Stephen Bruner (aka Thundercat) is three albums into a spellbindingly creative solo career. He arrived in Manchester riding high on the goodwill that has met his new album, Drunk; a 23 track collage that melts jazz integrity into a fast-moving, playful, 21st-century-friendly package. A baying Gorilla crowd awaited, anticipating how the album could be translated into a live show.
Thundercat – a sadistically cool presence in person – is adorned with a true monster of a bass guitar, six-stringed and sassy. Only a partner this grand and beautiful could convey the magic that spills out of his mind, only an instrument this confident could keep up with his lightning fingers. To his right is Dennis Hamm, a keyboardist that can transform his parts into any instrument he chooses: saxophone, clarinet, harpsichord, grand piano. To his left is Justin Brown, perhaps the greatest drummer I have ever witnessed live. Together, they are unstoppable.
They open with Drunk’s opener ‘Rabbit Ho’, although it goes by that name in theory only. They use the fragments and ideas that were sketched out on the record, and expand upon them for as long as they deem fit in the moment. Tracks that are 60 or 90 seconds become 6 or 7 minute opuses, with rarely as much as a flash of eye contact between musicians needed for them to agree on which new direction to explore.
They do not avoid the attraction of pop music, with ‘Them Changes’ bouncing with a bulbous bassline that has this Gorilla prowling and shimmying, and ‘Friend Zone’ doesn’t shy from the light-hearted, tongue-in-cheek tone of the album version, giving Hamm his best chance of the night to indulge in futurist sci-fi keyboard journeys. Elsewhere, ‘Bus in These Streets’ plays with the lingering technophobe paranoia in our world, and ‘Show Me the Way’ battles on bravely without its featured vocalists Michael McDonald and Kenny Loggins.
The night’s most incendiary segment begins with a re-interpretation of Flying Lotus’ ‘MmmHmm’ from 2010’s Cosmogramma, which Thundercat originally produced. Setting out as a melodic, honest version, it quickly transcends the familiar composition, becoming a full fifteen minute white noise blackout, with all three soloing simultaneously. Thrown in are a few strains of Kendrick Lamar’s ‘Complexion’ for good measure (another Thundercat collaboration), just to add to the pan-sensory, too-much-to-take-in frenzy. They eventually return from orbit – landing in perfect choreography – naturally – and resuscitate the original chorus of the song that we are somehow still in the thralls of.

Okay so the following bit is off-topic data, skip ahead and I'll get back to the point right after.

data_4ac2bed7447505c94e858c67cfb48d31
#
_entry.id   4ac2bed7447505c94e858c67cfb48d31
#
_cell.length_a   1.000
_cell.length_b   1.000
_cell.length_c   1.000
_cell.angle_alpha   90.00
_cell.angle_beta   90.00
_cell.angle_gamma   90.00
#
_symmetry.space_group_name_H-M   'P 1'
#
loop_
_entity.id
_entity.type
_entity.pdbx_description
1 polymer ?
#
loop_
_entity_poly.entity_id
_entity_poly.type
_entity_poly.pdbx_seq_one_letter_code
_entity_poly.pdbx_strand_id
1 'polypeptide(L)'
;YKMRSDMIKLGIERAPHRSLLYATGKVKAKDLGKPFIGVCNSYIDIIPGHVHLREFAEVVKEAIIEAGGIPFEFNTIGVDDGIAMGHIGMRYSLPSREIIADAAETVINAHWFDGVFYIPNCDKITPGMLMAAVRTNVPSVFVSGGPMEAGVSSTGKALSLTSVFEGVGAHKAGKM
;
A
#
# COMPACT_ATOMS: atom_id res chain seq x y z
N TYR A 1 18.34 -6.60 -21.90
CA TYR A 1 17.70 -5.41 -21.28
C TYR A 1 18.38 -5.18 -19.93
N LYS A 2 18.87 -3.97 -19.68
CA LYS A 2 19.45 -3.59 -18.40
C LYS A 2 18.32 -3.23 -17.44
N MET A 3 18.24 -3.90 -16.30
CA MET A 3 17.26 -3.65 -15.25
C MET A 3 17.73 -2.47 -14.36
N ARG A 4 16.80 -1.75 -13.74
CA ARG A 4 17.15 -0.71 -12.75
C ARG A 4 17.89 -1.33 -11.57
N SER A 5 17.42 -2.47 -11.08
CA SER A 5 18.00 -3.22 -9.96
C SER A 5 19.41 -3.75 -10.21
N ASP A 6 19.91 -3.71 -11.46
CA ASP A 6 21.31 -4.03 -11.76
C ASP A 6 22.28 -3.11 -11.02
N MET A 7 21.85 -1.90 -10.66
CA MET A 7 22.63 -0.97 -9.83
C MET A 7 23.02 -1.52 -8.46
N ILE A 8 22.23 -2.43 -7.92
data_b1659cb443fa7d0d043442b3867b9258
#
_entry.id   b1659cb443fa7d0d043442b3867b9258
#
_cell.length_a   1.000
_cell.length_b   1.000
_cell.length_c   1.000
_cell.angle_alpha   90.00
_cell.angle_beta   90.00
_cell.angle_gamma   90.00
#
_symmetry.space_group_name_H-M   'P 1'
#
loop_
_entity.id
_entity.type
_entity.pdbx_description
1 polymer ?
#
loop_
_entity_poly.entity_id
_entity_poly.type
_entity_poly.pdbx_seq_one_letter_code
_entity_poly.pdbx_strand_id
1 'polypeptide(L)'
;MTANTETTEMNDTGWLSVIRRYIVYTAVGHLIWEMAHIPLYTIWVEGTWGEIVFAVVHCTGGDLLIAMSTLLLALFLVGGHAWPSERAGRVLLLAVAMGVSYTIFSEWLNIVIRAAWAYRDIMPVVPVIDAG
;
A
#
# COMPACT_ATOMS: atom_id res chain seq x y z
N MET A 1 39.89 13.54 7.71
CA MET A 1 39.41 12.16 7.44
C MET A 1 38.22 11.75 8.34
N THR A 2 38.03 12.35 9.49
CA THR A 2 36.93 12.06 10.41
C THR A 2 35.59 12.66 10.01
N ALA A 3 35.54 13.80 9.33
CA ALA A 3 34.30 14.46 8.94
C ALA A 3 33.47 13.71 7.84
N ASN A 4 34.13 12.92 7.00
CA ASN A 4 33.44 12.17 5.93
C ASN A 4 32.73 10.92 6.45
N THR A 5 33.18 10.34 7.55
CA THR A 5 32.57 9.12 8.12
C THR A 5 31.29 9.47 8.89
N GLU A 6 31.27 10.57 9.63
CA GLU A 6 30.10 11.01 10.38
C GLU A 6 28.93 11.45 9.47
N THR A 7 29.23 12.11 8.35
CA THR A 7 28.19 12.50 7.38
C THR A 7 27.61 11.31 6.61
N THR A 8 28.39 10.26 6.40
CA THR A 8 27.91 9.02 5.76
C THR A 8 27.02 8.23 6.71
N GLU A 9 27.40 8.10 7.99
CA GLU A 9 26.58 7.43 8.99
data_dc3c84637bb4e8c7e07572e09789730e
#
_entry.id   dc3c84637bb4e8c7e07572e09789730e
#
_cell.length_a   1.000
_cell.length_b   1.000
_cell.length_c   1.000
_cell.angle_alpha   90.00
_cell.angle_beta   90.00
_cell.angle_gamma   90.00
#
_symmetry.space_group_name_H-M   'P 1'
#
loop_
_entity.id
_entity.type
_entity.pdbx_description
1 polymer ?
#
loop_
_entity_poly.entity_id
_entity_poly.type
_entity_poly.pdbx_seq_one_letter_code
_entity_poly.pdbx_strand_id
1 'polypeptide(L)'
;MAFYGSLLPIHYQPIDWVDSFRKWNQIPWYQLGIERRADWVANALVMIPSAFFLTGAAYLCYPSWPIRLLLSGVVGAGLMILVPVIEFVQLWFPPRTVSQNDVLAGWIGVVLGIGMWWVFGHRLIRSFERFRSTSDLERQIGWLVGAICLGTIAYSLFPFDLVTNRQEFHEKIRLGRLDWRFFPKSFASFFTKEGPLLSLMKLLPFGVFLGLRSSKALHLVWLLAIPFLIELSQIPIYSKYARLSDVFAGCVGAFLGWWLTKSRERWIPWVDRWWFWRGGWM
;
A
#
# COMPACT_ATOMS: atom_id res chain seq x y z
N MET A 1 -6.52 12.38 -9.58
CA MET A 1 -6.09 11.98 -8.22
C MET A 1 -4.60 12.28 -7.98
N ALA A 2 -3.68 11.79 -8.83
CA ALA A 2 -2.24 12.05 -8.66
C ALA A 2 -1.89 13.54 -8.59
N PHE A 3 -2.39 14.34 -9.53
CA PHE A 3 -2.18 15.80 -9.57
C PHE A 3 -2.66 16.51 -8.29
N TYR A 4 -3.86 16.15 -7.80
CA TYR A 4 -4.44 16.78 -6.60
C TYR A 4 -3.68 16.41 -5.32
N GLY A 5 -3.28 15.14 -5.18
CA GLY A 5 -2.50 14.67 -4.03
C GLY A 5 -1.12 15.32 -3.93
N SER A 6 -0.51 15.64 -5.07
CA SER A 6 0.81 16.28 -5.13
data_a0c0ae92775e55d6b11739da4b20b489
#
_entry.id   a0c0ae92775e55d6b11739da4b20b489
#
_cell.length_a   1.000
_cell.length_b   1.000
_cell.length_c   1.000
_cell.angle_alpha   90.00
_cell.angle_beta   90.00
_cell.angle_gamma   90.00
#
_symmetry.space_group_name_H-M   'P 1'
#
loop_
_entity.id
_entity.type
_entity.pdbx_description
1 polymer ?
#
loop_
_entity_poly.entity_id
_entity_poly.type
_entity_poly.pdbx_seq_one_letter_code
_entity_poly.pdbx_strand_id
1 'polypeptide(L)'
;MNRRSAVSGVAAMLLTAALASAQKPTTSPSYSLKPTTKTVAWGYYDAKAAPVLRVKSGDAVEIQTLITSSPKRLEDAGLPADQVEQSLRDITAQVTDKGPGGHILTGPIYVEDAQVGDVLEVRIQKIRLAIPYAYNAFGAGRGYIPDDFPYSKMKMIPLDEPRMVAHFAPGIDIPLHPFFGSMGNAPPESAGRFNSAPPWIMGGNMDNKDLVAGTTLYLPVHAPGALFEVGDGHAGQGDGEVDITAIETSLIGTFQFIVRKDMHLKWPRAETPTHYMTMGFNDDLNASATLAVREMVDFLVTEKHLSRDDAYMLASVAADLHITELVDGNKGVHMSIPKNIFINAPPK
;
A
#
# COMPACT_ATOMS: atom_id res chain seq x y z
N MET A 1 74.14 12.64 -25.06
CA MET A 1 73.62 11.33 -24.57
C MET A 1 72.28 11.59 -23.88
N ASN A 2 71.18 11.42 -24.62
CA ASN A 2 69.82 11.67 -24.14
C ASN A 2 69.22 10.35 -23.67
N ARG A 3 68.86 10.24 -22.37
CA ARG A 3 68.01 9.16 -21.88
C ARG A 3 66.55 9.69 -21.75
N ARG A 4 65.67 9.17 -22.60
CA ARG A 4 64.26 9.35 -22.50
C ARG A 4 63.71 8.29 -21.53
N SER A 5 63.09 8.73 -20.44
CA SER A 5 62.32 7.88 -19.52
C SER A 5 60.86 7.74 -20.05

Brown’s powerhouse percussion is something to behold – when was the last time you heard a drummer’s name getting its own spontaneous shoutouts from an audience? He can turn his hand to whatever Bruner and Hamm throw at him – aggressive, rock-fuelled menace or light-wristed, delicate nuance, and everything that lies between. If he was tiring by the end of their second full hour on stage, he certainly concealed it well, and his ovation as they leave the stage one by one may even have eclipsed Thundercat’s. Like Bruner’s brother Ronald, Brown deserves the opportunity to create his own drum-led jazz projects in the future; not many can compare with his talents.
By the end of the night, the audience justifiably feel as exhausted as the band, having been taken on one ambitious and unpredictable experiment after another. Their non-adherence to song-writing structures and conventions have a potent ability to free your mind as a listener, opening unexplored corridors in your mind, gifting you Sherlock-like access to the mind palaces of your imagination. It would not be surprising if a few Mancunians leave tonight inspired to create something of their own.
Photo Credit: EDDIE ALCAZAR